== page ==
Getting Parents and Kids to Be Savvy About Paying for College
We can talk about all the issues surrounding the transition from high school to college, from admissions requirements to enrollment trends to the search process, but what most families are thinking about these days is money. How are we going to pay for what can be more than $200,000 for a college education at a private school?
Janet Bodnar wrote a column for Kiplinger's Personal Finance about choosing a college as an economic decision as well as an academic one. In her column, 7 Strategies to Avoid the Student-Debt Trap, she explains the importance of having a frank talk with teens about what their family can afford and what the teens will be expected to contribute. She's an advocate of considering colleges that are a good value and choosing a marketable major.
Bodnar also encourages families to save and pay as they go, as much as they can, to avoid racking up massive debt. With college expenses so high these days, there is no sidestepping the fact that money is a huge factor in choosing a school, and kids need to be part of that discussion.
I've long been a fan of Bodnar's smart, no-nonsense advice when it comes to kids and money. (Full disclosure: Bodnar and I both contributed chapters to a book about raising teens a couple of years ago.) I like how she wants to empower kids to manage their own money, giving teenagers an allowance to pay for everything from their lunches to their own clothes. It may be hard for many parents to give up this control, but in the long run, it can help kids learn to budget and understand limits.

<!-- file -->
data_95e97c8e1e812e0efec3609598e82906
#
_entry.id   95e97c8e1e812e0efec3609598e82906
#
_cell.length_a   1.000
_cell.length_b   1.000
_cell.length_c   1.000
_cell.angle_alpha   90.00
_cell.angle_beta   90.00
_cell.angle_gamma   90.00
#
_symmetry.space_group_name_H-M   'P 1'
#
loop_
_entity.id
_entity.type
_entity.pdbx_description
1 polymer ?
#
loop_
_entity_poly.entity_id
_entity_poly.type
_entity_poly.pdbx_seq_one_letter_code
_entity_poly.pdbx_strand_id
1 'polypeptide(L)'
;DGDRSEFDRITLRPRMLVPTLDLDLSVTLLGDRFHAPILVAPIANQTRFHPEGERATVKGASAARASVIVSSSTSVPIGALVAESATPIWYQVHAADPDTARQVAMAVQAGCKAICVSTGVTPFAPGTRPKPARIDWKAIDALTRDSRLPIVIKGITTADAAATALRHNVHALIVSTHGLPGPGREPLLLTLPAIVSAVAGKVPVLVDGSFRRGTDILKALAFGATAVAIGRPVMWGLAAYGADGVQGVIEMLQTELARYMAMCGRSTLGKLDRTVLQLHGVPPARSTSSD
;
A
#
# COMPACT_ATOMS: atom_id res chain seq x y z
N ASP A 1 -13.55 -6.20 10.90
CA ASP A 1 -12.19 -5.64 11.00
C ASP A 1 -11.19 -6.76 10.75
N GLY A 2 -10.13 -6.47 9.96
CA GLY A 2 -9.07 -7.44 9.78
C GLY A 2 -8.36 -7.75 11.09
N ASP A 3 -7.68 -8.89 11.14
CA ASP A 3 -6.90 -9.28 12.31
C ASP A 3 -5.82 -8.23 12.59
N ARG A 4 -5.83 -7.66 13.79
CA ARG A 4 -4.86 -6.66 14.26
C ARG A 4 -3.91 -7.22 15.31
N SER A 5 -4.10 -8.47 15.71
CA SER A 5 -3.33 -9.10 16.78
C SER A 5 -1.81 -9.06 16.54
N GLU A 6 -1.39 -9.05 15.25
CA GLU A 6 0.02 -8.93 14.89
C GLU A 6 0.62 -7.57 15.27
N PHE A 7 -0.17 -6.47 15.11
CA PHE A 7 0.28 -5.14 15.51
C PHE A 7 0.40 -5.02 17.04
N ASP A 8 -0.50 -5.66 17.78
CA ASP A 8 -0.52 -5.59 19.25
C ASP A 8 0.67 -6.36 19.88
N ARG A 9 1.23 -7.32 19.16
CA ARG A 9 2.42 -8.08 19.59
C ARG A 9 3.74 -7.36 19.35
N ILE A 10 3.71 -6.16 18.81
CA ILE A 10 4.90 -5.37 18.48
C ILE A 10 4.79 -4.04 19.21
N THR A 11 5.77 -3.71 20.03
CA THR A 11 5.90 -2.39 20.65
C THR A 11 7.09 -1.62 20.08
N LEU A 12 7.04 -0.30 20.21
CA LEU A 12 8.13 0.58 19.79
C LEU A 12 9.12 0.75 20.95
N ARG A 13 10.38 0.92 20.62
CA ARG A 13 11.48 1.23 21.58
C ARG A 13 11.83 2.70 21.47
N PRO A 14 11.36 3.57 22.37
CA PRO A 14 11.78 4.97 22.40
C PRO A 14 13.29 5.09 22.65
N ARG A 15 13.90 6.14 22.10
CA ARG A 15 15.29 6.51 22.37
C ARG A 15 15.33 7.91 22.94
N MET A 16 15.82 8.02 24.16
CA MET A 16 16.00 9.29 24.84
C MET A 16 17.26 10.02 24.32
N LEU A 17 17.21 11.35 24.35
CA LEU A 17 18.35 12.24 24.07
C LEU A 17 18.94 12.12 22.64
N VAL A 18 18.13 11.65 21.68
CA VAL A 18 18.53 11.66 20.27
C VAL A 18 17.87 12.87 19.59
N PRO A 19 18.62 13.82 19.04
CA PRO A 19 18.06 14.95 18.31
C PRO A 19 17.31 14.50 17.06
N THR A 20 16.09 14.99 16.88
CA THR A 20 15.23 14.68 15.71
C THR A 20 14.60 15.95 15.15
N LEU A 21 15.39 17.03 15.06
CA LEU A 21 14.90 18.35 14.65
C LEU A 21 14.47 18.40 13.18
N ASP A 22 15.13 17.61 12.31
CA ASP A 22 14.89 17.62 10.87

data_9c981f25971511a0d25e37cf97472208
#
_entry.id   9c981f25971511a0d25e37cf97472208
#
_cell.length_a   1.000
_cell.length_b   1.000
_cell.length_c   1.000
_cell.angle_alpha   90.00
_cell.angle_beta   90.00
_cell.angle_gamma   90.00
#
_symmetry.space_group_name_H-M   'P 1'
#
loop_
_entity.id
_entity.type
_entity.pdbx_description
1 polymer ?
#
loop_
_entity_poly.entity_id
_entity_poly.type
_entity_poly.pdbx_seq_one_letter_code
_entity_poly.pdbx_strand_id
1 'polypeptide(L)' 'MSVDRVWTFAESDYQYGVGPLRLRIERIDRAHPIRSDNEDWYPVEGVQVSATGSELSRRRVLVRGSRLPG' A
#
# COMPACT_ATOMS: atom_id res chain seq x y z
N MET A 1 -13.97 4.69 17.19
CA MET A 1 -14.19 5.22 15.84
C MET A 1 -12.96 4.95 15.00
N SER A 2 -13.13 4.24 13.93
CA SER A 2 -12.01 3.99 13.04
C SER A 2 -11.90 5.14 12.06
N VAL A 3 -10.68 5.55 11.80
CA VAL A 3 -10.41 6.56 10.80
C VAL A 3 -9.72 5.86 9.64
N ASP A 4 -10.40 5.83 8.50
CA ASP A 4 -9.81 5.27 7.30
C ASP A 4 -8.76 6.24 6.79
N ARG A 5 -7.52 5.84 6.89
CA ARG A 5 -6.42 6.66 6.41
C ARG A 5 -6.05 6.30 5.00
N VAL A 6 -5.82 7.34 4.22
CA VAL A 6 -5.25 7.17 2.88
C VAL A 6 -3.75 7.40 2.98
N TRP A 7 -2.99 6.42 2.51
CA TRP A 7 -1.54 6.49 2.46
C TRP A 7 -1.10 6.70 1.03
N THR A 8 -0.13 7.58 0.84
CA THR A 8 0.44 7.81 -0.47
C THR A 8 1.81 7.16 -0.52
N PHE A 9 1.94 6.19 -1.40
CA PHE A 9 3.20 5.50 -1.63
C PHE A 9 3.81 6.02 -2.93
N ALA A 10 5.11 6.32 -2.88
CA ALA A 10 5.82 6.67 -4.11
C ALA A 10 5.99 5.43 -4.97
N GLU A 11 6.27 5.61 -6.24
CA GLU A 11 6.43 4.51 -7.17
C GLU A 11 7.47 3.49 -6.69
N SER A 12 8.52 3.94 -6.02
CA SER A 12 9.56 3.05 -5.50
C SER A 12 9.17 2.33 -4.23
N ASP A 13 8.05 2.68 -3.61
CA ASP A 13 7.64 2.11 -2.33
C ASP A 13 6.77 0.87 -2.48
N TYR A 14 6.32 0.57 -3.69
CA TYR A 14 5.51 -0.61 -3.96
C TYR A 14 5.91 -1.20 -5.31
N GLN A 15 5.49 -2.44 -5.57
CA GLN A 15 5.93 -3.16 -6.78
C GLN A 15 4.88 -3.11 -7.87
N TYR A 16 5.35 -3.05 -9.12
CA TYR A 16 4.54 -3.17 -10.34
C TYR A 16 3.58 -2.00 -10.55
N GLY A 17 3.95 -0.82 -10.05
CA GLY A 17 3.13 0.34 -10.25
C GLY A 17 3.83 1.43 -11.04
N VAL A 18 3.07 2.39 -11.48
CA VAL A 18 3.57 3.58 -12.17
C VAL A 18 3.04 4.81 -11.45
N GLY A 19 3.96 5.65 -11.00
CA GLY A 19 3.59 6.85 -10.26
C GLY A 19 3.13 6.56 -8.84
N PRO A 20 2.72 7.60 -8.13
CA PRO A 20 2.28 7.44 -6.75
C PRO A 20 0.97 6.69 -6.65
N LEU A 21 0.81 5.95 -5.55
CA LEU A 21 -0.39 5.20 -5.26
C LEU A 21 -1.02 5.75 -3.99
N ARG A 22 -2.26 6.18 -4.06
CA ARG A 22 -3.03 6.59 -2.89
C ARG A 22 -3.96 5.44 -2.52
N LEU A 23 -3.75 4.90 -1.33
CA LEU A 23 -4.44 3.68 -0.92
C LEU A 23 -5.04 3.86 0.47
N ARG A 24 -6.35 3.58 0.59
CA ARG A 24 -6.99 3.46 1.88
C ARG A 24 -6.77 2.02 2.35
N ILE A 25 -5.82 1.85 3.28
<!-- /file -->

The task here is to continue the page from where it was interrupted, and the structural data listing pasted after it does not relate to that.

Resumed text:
The Washington Post had a good story on Sunday about teaching kids to get in the habit of saving. Managing debt and money indeed starts at home.
Writing about personal finance over the years, as well as education, I too have become a big proponent of teaching kids to be money savvy. It may seem like a bother that you just don't have time for. But it's worth it when you see your children comparison shop and turn down an item because they determine on their own that it's not worth it. Or, when they have pride in the growing ledger in their savings account as they make a deposit at the bank. Soon they are on their own making what you hope are infrequent withdrawals with an ATM card from their hard-earned savings.
If we don't show our kids how to handle their finances, how can we expect them to make ends meet at college and beyond? We have to model smart money management by saving for college and keeping budgets in mind when selecting the best college to attend.